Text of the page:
PC display considerations

Discussion in 'Professional Video Production' started by Chris F., Jan 30, 2011.

  1. Chris F.

    Chris F. Guest

    I've been using an old CRT monitor for years - an NEC FP2141 - and have
    been well-satisfied with it. I use it for a variety of things, including
    gaming, websurfing, and photo/video editing. But I recently added an Xbox
    360 to my gaming peripherals, and playing it on a CRT monitor is not an
    option due to its fixed 60Hz refresh rate. So for now I've got the Xbox
    connected to a cheap LCD monitor, which is better than nothing but the image
    quality just isn't cutting the proverbial mustard.
    So I'm considering replacing my old CRT monitor with a good LCD or LED
    flat-panel display, to which I could conveniently connect both my PC and
    Xbox. But letting go of my beloved CRT monitor will not be easy, and
    therefore any replacement display would have to meet certain criteria. This
    is where I need some advice....
    1. Black level / background. This is a problem I have with many LCD
    displays - the backgrounds are not totally black, and make games look lousy
    when playing in the dark. I want to be able to play games in the dark (well,
    a dimly-lit room) and have the black areas be as perfectly black as they are
    on my CRT.
    2. Brightness. Many LCDs are too bright for my liking, even at their lowest
    setting. If I'm going to buy an LCD/LED display, I have to be able to turn
    the brightness down as low as I like, especially if playing in the dark.
    3. Color fidelity. LCD/LED displays are getting pretty good in this area,
    but to sell me on the idea, it will have to meet or exceed the quality of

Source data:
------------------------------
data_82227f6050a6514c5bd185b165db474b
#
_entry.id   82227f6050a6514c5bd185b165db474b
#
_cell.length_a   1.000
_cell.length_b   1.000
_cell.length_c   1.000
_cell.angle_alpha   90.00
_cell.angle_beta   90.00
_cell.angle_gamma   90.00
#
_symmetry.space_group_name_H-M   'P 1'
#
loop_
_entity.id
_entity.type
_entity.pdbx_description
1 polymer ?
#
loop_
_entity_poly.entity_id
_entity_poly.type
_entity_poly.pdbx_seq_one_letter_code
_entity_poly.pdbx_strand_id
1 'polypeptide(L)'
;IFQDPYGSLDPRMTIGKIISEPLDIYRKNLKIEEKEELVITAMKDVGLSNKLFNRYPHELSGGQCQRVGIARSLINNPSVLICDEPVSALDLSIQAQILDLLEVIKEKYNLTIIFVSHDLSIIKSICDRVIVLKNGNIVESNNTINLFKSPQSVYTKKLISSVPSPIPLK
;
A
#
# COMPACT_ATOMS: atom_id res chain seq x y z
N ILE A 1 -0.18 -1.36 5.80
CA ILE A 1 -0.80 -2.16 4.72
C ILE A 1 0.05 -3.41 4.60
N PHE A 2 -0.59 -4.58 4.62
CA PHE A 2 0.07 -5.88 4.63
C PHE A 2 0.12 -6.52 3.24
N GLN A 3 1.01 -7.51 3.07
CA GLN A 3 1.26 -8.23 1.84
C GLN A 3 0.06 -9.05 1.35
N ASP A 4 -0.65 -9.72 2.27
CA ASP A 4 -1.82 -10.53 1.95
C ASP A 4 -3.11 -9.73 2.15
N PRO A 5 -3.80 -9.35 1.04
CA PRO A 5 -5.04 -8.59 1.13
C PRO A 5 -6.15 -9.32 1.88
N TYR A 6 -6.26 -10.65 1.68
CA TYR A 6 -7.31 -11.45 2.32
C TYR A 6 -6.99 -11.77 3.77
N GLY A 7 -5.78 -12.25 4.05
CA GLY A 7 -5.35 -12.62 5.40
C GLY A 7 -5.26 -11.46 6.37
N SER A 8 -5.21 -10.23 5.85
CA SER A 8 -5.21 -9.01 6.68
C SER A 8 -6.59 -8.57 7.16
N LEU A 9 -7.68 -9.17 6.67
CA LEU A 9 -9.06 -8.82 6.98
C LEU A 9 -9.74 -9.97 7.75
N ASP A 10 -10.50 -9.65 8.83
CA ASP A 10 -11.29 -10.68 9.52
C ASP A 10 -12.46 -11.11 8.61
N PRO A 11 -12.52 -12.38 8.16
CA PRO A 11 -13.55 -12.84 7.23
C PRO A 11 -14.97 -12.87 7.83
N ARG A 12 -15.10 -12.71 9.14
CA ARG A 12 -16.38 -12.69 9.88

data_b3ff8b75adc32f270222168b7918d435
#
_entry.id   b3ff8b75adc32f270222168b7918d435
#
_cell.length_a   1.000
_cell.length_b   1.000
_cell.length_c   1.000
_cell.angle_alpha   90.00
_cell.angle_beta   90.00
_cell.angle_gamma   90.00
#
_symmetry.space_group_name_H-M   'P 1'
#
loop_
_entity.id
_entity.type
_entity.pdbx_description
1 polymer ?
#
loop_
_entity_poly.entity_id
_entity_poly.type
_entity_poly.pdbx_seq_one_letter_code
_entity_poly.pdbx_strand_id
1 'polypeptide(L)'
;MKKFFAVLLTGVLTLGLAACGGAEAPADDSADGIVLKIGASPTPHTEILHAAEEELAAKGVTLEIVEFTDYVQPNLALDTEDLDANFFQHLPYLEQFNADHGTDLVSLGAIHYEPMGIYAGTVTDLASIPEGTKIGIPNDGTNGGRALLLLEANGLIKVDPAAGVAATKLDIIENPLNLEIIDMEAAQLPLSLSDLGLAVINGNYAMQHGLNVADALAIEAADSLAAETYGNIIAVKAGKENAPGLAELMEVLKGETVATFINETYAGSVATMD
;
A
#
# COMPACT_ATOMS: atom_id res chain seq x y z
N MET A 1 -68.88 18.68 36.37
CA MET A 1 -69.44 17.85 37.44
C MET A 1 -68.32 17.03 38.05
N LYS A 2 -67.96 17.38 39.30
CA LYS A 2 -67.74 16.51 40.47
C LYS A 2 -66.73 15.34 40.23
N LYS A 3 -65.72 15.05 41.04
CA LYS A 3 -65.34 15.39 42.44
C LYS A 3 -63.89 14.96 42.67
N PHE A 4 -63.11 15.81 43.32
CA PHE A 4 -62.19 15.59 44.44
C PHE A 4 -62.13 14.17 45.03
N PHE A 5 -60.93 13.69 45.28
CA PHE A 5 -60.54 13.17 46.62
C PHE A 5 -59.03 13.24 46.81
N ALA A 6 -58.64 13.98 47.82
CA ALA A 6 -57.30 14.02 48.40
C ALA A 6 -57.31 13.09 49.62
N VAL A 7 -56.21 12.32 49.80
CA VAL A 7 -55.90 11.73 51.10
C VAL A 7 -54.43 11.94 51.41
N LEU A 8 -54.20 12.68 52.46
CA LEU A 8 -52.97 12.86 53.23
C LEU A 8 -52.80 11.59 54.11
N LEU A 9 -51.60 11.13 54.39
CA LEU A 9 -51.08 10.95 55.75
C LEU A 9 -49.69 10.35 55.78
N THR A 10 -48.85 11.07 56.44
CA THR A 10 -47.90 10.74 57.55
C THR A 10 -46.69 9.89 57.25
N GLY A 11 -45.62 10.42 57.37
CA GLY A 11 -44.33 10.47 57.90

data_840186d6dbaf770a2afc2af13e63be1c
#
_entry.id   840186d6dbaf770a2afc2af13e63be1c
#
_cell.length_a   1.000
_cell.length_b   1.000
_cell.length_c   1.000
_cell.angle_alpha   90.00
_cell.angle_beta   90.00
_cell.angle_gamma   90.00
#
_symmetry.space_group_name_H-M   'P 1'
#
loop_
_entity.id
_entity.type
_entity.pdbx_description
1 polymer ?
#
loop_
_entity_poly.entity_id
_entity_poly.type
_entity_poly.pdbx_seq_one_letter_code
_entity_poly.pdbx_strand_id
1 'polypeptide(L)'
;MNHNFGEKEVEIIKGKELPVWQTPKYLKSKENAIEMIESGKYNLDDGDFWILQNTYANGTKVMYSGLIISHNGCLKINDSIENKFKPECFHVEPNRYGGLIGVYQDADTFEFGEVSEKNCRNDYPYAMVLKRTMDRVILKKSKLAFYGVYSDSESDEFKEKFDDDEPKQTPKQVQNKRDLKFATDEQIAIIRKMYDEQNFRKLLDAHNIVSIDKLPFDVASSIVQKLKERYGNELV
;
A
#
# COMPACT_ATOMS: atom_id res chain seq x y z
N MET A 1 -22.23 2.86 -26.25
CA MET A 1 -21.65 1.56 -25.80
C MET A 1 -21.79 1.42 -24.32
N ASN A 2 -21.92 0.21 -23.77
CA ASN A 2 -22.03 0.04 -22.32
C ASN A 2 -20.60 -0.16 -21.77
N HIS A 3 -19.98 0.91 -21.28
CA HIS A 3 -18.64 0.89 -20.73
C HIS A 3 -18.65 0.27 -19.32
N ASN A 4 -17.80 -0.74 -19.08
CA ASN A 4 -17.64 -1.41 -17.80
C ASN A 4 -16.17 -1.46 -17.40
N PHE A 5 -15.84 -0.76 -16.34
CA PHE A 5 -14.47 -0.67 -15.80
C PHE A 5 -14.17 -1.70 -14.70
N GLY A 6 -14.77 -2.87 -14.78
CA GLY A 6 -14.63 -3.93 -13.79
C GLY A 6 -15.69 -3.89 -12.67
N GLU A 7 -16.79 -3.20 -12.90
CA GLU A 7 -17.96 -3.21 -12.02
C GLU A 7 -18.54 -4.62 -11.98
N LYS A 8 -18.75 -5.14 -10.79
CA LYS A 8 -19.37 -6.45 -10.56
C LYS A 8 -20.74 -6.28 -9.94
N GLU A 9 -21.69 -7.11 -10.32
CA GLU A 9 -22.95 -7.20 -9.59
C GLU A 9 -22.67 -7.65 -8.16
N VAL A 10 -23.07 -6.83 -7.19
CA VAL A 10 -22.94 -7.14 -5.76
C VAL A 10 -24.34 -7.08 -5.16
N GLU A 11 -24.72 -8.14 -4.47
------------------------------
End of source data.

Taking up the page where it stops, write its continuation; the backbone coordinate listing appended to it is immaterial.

color I currently enjoy with my CRT.
    4. Low-res upconversion. All LCD's lose at least some quality when
    upconverting from a non-native resolution, but are some monitors better than
    others at this?
    Finally, I'm wondering if LED monitors offer any advantage over LCD. The
    aforementioned factors all apply, but LED must also be easy on my eyes. I
    find the cheap LCD I'm using on my Xbox to be pretty good in this area.
    The monitor I'm considering is an ASUS LED type, of about 20-23" in size.
    I'm told these are excellent monitors.
    Thanks for any advice.
    Chris F., Jan 30, 2011
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  2. Why do this. You can use both the LCD ("LED" is not a panel type, but
    an illumination type for the panel, as opposed to fluorescent illumination type)
    and the CRT on a dual-head video card, moving between them for specific
    uses, or you can use one on the computer, the other on the Xbox.
    This will not happen - and LCD monitors with auto-black are useless for
    monitoring for photo or video work unless you can turn off that feature
    since otherwise you would have no constant reference monitor to work with.
    LCDs work best with some ambient lighting in the room...
    This is unlikely unless you are willing to spend BIG bucks, and then the
    screen refresh rate would likely be too slow to satisfy you for gaming...
    I'm not familiar with any monitors that up convert in a way that disk players
    and LCD/Plasma HD TVs can, but I may have missed something.
    See above on "LED" monitors...
    Panel monitors offer no geometric distortion, very high sharpness, freedom
    from color-conversion problems, and far lower heat and somewhat lower
    radiation compared with CRTs, but CRTs can offer more accurate color,
    better dynamic range, and somewhat faster refresh rate compared with
    panel displays (although the 60Hz of the panel does not look as bad as
    60Hz on a CRT). Another option may be a good upsampling "120" or
    "240" fps 1080p TV with defeatable auto black level...
    David Ruether, Jan 30, 2011
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  3. AFAIK all LCD monitors are basically a frame store at the resolution they have.